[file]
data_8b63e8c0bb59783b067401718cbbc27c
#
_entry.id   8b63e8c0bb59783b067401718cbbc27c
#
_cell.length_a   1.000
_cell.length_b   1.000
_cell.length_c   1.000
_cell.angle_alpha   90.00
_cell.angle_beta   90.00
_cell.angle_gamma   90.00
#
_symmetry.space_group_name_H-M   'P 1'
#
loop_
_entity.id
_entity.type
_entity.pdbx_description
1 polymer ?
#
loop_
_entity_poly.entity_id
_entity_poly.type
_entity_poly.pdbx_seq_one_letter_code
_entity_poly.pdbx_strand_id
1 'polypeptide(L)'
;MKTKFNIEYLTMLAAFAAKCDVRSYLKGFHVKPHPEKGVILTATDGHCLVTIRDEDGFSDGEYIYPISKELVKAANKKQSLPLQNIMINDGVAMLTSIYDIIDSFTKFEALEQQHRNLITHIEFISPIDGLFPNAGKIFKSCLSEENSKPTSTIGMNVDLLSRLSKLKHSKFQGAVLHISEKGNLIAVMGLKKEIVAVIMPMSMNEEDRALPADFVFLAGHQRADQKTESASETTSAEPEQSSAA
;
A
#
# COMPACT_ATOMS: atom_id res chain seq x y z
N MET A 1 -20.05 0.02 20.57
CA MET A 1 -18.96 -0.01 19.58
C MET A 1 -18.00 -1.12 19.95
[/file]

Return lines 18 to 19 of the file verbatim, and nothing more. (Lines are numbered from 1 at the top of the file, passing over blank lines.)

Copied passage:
1 polymer ?
#